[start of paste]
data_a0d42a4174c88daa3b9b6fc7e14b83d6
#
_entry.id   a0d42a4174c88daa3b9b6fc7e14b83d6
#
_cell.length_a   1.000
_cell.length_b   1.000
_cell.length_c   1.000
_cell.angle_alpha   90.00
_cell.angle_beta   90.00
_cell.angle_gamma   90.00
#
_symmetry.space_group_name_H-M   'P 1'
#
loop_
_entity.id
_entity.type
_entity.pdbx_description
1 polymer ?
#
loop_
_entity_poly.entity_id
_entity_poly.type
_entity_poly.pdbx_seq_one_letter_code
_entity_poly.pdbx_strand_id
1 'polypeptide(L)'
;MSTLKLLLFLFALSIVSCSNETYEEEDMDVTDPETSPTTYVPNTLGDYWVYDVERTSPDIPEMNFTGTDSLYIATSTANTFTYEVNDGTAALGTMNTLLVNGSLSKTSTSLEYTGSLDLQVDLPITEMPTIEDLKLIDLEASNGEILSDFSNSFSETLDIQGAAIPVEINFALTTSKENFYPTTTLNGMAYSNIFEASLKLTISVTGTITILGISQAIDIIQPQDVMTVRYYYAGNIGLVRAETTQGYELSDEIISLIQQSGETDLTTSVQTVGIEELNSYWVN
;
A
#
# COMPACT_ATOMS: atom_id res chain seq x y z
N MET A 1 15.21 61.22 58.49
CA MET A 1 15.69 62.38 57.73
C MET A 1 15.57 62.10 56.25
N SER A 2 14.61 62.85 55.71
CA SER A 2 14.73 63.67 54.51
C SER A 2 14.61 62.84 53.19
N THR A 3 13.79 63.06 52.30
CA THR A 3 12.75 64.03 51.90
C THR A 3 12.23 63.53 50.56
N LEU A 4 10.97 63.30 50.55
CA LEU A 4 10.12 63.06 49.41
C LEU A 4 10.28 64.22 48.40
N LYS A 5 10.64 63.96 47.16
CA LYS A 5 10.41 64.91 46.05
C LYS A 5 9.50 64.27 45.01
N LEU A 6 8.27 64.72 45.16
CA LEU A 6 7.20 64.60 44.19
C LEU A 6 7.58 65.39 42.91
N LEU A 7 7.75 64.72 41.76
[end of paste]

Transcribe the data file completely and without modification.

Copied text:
data_a0d42a4174c88daa3b9b6fc7e14b83d6
#
_entry.id   a0d42a4174c88daa3b9b6fc7e14b83d6
#
_cell.length_a   1.000
_cell.length_b   1.000
_cell.length_c   1.000
_cell.angle_alpha   90.00
_cell.angle_beta   90.00
_cell.angle_gamma   90.00
#
_symmetry.space_group_name_H-M   'P 1'
#
loop_
_entity.id
_entity.type
_entity.pdbx_description
1 polymer ?
#
loop_
_entity_poly.entity_id
_entity_poly.type
_entity_poly.pdbx_seq_one_letter_code
_entity_poly.pdbx_strand_id
1 'polypeptide(L)'
;MSTLKLLLFLFALSIVSCSNETYEEEDMDVTDPETSPTTYVPNTLGDYWVYDVERTSPDIPEMNFTGTDSLYIATSTANTFTYEVNDGTAALGTMNTLLVNGSLSKTSTSLEYTGSLDLQVDLPITEMPTIEDLKLIDLEASNGEILSDFSNSFSETLDIQGAAIPVEINFALTTSKENFYPTTTLNGMAYSNIFEASLKLTISVTGTITILGISQAIDIIQPQDVMTVRYYYAGNIGLVRAETTQGYELSDEIISLIQQSGETDLTTSVQTVGIEELNSYWVN
;
A
#
# COMPACT_ATOMS: atom_id res chain seq x y z
N MET A 1 15.21 61.22 58.49
CA MET A 1 15.69 62.38 57.73
C MET A 1 15.57 62.10 56.25
N SER A 2 14.61 62.85 55.71
CA SER A 2 14.73 63.67 54.51
C SER A 2 14.61 62.84 53.19
N THR A 3 13.79 63.06 52.30
CA THR A 3 12.75 64.03 51.90
C THR A 3 12.23 63.53 50.56
N LEU A 4 10.97 63.30 50.55
CA LEU A 4 10.12 63.06 49.41
C LEU A 4 10.28 64.22 48.40
N LYS A 5 10.64 63.96 47.16
CA LYS A 5 10.41 64.91 46.05
C LYS A 5 9.50 64.27 45.01
N LEU A 6 8.27 64.72 45.16
CA LEU A 6 7.20 64.60 44.19
C LEU A 6 7.58 65.39 42.91
N LEU A 7 7.75 64.72 41.76